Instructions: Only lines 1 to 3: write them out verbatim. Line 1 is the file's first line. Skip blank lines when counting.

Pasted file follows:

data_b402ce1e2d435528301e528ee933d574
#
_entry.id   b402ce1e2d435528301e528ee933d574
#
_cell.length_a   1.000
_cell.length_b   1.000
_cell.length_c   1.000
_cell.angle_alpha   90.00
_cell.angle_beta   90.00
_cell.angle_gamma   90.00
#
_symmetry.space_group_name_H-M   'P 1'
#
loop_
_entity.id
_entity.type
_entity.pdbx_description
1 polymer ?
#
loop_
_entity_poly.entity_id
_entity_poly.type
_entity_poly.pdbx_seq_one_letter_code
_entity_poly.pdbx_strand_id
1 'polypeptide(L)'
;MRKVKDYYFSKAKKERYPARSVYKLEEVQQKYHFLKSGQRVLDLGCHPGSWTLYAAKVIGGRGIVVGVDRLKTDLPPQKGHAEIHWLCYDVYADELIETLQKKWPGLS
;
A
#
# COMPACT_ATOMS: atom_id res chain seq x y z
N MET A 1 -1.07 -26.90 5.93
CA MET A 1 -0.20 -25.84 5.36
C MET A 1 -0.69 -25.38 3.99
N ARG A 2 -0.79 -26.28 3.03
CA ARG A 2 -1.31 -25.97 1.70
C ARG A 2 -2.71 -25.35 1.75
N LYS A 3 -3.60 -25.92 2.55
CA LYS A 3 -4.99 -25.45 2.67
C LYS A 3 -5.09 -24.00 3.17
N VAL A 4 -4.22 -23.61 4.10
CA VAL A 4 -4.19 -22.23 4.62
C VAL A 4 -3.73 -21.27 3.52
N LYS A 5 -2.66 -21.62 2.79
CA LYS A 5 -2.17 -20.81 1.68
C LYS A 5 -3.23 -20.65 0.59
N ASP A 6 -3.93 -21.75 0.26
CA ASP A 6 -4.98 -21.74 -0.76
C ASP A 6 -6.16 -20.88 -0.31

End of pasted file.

data_b402ce1e2d435528301e528ee933d574
#
_entry.id   b402ce1e2d435528301e528ee933d574